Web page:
How Gas Prices Adversely Affect Vehicular Homelessness

vehicular homelessness and gas prices

Credit Image: © Amy Katz/ZUMA Press Wire

Priced Out at the Pump

It’s bad enough that, for years, working-class Americans have been increasingly priced out of the housing market. Lately, with double-digit rent hikes hitting hard, many are even being priced out of the rental landscape and forced into various types of homelessness.

It would seem things couldn’t get any worse, yet somehow, they have. Now, with gas prices soaring, everyday people can’t even afford to live in their cars.

Who would have thought we’d see the day when vehicular homelessness became a luxury we couldn’t afford?

The Perils of Vehicular Homelessness

Homelessness is not just a label but an umbrella term encompassing a wide range of social injustices that force people out of their homes and into places unfit for human habitation. Due mainly to media imagery, many people wrongly equate homelessness with the unsheltered variation. In reality, there are many different ways to live unhoused. Some of these ways are more visible than others.

Vehicular homelessness is one of many categories of what we call hidden homelessness. People experiencing vehicular homelessness are often obscured in the shadows of industrial parking lots or hidden behind windshields, between blankets, and beside parking spaces.

Due to the obscure nature of vehicular homelessness and the poor likelihood of identifying members of this community, it was rather shocking that in 2021, USA Today revealed an astonishing number of newly unemployed Americans were living in their cars.

At the time, experts set their sights on the pandemic, the nosediving economy, and the high rates of evictions and foreclosures as possible culprits fueling the disturbing trend. In 2021, vehicular residents had plenty of troubles, ranging from lack of running water and electricity to the possibility of incurring hefty fines and fees for illegal parking. Some expressed a growing concern that their vehicles would be towed, their belongings locked inside, and their final ties with the housed community cut like lanes on a highway.

But the price of vehicular homelessness in 2022 is perhaps an even higher one, and it’s starting at the pump.

Gassed Up: High Gas Prices and Increased Inflation Exacerbate Vehicular Homelessness

According to CNBC, gas prices skyrocketed by nearly 50% between 2021 and 2022, proving that bad situations can worsen unexpectedly. This means that people who were living in their cars in 2021 could not afford the 14% national average rent hikes, nor could they afford to fork over almost half a mil for a median mortgage, no matter how many jobs they were working. Disgruntled but still determined, they turned to the family vehicle for help.

Professor Sara Rankin described vehicular homelessness as a fast-growing and alarming crisis. Many experts echoed the sentiment, calling the calamity “hidden,” “concerning,” and “unprecedented.”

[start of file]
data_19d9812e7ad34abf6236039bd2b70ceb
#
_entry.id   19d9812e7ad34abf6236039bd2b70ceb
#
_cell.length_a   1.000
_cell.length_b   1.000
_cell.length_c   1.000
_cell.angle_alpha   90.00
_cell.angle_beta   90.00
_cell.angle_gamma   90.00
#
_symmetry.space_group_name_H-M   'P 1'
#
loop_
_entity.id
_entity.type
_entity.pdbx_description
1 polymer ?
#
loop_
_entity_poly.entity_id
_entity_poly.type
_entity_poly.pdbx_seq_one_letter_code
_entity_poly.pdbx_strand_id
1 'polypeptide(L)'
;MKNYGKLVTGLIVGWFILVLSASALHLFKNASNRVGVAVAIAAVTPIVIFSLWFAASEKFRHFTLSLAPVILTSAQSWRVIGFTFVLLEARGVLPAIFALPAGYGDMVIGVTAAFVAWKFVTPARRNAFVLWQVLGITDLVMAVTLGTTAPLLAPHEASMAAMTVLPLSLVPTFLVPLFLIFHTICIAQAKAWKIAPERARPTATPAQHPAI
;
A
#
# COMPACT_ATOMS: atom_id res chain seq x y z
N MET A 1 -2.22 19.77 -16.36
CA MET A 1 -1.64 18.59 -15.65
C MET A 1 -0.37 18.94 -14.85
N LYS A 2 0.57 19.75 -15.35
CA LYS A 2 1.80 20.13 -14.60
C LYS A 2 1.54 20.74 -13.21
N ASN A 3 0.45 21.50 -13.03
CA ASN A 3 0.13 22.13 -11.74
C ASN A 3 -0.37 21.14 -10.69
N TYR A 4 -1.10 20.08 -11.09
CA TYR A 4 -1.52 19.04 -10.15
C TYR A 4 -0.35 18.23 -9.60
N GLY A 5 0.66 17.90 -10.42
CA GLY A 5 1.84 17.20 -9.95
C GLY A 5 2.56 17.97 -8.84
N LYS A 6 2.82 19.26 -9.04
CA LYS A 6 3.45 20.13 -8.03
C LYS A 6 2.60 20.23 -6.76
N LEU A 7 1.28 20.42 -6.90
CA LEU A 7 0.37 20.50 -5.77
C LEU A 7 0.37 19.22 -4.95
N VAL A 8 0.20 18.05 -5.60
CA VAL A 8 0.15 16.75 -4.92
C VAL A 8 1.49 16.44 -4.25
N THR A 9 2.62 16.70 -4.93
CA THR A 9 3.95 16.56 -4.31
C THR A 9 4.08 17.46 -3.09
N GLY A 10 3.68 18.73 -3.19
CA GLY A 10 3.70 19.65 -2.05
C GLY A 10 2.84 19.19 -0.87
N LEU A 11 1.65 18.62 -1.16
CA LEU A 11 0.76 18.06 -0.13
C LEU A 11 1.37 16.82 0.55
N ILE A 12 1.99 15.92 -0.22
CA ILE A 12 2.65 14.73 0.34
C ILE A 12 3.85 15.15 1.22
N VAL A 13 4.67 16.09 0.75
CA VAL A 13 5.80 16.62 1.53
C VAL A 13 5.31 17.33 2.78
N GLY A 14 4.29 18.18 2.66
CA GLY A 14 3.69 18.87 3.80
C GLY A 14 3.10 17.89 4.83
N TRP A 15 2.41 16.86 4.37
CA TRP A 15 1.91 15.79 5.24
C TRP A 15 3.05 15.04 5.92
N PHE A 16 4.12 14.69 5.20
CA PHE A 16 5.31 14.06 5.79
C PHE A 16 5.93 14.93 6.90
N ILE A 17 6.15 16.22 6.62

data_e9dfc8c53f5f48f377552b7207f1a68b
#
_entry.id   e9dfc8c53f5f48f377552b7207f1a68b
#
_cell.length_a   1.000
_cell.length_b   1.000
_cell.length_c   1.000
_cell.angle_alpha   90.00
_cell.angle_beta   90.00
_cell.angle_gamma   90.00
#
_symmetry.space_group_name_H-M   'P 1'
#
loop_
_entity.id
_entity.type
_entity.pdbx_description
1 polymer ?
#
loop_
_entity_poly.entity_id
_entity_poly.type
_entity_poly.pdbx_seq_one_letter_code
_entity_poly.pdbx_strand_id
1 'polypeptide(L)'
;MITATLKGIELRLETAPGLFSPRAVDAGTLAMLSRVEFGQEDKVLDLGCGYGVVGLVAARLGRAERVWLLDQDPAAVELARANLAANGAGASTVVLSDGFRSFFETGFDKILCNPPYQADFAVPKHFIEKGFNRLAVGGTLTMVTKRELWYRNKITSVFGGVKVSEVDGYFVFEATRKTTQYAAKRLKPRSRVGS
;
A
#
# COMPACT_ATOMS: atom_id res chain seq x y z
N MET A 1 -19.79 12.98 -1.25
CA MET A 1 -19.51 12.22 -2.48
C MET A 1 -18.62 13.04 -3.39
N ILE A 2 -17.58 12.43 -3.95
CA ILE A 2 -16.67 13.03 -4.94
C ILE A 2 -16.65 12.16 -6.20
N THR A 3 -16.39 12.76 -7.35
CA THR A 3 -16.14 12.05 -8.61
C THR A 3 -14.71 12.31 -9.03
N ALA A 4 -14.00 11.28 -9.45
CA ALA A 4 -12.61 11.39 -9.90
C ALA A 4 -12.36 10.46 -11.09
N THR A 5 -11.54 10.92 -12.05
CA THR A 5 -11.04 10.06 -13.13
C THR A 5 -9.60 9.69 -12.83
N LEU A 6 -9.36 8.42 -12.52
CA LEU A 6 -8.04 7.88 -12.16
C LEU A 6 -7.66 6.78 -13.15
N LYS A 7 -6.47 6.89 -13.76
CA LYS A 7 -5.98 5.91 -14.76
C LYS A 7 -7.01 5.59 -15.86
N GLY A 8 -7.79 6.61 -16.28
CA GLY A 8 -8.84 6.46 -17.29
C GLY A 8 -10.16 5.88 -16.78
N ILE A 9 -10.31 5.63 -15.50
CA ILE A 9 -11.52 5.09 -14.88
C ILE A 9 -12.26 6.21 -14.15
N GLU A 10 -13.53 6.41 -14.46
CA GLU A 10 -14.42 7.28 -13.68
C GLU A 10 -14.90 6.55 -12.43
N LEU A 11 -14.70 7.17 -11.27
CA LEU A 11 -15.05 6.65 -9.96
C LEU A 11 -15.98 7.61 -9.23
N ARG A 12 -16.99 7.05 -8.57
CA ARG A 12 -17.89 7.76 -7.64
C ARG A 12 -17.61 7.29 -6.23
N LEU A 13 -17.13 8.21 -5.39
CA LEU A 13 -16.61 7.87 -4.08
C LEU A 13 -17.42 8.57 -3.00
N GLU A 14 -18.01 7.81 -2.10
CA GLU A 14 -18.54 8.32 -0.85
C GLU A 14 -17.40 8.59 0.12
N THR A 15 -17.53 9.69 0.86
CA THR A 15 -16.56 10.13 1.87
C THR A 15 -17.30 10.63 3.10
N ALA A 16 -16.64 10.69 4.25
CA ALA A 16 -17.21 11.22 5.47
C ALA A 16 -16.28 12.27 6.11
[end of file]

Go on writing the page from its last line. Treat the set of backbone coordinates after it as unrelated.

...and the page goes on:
As vehicular homelessness increased both in numbers and visibility, so did public camping laws, making living in a car not only dangerous but also a punishable criminal offense.

“If you only have so much in savings, you can either spend that money on three months of rent or get a vehicle,” explained vehicular resident and multimedia journalist Yesica Prado.

Now, whatever money people might have saved by huddling up in a car, RV, or minivan is being drained right into the fuel tank.

In a riveting interview with The Guardian, vehicular resident Anna Hokuf who fled an abusive home and wound up living in her car explained that now she must spend about $40 a day on gas just to stay warm and keep her engine running. Other vehicle residents are in the same boat, spending anywhere from $10 to $100 daily to stay gassed up.

This is yet another example of how much more expensive it is to be poor than wealthy. People who don’t have three months of rent in one lump sum spend almost double the average monthly rental payment just trying to stay warm in the vehicles they sleep in.

With crippling prices such as this, it would be nearly impossible to escape the overturning cycle of vehicular homelessness. Add to this inflation and public camping criminalization, and the situation is bleaker than ever.

Contact Your Local Policymakers About Housing, Homelessness, and Affordability

When politicians discuss homelessness, they find ways to tie in unfavorable character traits, tossing around words related to addiction, violence, and mental illness. Since the leading cause of homelessness is a lack of affordable housing, it’s time to remind our representatives that the issue of homelessness is more often tied to housing and affordability and should be addressed with this in mind.

With 22 million jobs lost since the pandemic’s outset and millions of hungry adults reporting insufficient wages, being priced out at a pump full of poverty is simply the latest in a long list of injustices.

Cynthia Griffith

Cynthia Griffith


Cynthia Griffith is a freelance writer dedicated to social justice and environmental issues.

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